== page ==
Filed In: Process

Father/Daughter Project - Part 11

January 17, 2020   |   Chris Blandford

All right, moving on. For today:


16. "Bridges"


I've only ever made bridges out of round tubing, but I thought I’d try something different on this little bike. I like the look of the plate reinforcements I’ve seen on a few different mixte-style bikes. So, I decided to ditch regular, round bridges all together and purchased some 4130 sheet steel from Aircraft Spruce.

I started with poster board (actually, this was a manilla folder that was within arm’s reach). I traced and trimmed until I had the pieces and shapes that I was satisfied with. Then I transferred the shapes on to the steel and cut them out with a cutting wheel, cleaning them up with files and checking that they fit well.

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Filed In: Process

Father/Daughter Project - Part 10

January 14, 2020   |   Chris Blandford

Back at it:

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15. Top tubes / Seat stays!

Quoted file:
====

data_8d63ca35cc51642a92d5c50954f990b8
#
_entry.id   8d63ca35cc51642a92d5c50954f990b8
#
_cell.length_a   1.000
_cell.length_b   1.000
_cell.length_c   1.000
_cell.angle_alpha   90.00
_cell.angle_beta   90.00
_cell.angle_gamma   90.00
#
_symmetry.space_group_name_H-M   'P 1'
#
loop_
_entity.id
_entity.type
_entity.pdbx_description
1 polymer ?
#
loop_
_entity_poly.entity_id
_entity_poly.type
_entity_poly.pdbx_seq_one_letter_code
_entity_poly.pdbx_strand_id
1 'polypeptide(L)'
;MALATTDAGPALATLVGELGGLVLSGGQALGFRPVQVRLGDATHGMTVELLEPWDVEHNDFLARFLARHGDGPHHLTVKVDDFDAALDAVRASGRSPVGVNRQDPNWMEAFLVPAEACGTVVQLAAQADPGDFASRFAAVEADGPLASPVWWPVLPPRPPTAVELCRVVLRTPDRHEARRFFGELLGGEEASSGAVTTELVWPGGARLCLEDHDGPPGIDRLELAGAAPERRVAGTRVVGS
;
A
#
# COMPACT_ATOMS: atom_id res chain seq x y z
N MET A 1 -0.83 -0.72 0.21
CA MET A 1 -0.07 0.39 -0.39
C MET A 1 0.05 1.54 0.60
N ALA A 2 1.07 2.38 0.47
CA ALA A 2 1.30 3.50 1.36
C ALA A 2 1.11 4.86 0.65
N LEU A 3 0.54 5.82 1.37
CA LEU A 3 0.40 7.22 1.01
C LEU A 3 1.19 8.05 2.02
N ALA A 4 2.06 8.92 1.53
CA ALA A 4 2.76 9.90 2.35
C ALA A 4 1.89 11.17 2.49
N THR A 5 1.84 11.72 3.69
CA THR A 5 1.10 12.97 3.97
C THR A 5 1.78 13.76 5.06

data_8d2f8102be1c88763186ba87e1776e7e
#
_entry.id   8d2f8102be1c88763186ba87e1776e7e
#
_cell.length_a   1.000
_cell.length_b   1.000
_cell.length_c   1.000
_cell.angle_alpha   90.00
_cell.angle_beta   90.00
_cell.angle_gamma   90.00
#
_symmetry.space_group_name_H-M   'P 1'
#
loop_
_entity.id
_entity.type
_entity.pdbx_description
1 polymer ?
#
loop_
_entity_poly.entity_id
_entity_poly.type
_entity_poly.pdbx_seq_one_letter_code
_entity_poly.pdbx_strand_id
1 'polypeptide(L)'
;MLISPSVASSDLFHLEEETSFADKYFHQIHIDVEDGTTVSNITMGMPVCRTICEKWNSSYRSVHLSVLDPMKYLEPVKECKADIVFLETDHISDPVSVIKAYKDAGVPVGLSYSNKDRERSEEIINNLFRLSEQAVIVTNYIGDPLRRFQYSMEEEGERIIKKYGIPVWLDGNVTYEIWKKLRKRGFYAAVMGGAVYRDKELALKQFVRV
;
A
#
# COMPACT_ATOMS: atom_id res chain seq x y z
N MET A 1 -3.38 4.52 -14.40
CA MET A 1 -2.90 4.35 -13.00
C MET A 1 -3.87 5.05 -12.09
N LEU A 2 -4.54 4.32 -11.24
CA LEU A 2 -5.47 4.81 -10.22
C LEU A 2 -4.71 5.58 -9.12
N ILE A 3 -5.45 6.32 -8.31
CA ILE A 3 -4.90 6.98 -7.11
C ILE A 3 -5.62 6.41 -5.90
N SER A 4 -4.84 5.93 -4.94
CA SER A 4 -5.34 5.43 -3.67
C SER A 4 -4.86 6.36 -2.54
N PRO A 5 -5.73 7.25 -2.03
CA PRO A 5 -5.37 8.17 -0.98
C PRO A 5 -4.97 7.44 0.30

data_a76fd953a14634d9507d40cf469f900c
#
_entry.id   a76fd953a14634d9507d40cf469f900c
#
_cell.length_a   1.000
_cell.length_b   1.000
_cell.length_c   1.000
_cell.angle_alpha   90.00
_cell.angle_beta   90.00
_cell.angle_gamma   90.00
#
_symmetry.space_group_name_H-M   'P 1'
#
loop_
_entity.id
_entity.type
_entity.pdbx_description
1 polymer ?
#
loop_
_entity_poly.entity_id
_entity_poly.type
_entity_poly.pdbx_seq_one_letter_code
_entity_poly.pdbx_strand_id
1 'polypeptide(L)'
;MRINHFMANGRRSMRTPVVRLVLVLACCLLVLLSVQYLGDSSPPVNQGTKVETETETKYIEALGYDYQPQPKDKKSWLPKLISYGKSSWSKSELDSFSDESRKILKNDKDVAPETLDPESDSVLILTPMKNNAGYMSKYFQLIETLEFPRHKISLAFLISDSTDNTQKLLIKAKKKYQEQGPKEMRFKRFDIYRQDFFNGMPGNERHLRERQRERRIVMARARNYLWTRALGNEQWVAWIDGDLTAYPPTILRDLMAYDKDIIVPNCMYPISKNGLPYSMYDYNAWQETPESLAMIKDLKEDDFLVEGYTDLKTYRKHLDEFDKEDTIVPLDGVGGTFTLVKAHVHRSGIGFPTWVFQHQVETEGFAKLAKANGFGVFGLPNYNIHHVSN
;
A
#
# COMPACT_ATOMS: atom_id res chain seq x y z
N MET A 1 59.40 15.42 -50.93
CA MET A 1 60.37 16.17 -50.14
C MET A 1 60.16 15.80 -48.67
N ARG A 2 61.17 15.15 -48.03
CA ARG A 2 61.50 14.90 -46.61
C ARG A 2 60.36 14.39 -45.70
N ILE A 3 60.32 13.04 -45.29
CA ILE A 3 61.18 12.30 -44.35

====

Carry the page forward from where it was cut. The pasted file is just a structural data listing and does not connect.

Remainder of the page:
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Lots of considerations for these top tubes/seat stays. Before I started this bike, I knew I wanted these tubes to be swoopy-curvy. So, I impulse-purchased a Harbor Freight tubing roller and some small-diameter dies from Swag Offroad. When I got the roller home, I ran a couple test pieces. I’d never rolled tubes before. Super fun. I’m definitely going to use this in the future, for a variety of things.

I wasn’t able to find any definitive information on how to achieve this style of mixte-esque stay, so I had to wing it a bit. I began by rolling the tubes (went with .5”) across their entire length, holding them up to the frame to check the radius as I went. I rolled little by little until I was satisfied. No drawing here, just building in space.

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Filed In: Process

Father/Daughter Project - Part 9

January 10, 2020   |   Chris Blandford

Onward.


14. Finish Main Fillets



To finish my fillets, I follow the method described in these two links:

Steve Garro: Polishing Fillet Brazes
Dave Kirk: Fillet Show Bike

I start with round files, moving from larger to smaller. The largest file takes out all of my little bronze-dime edges; the medium and small smooth everything out. The smaller the file, the closer I get to the edge of the fillet, and the lighter I press. I avoid filing on the tube itself--I (try to) only file the fillet. I work in a short, almost side-to-side pushing motion as I file.

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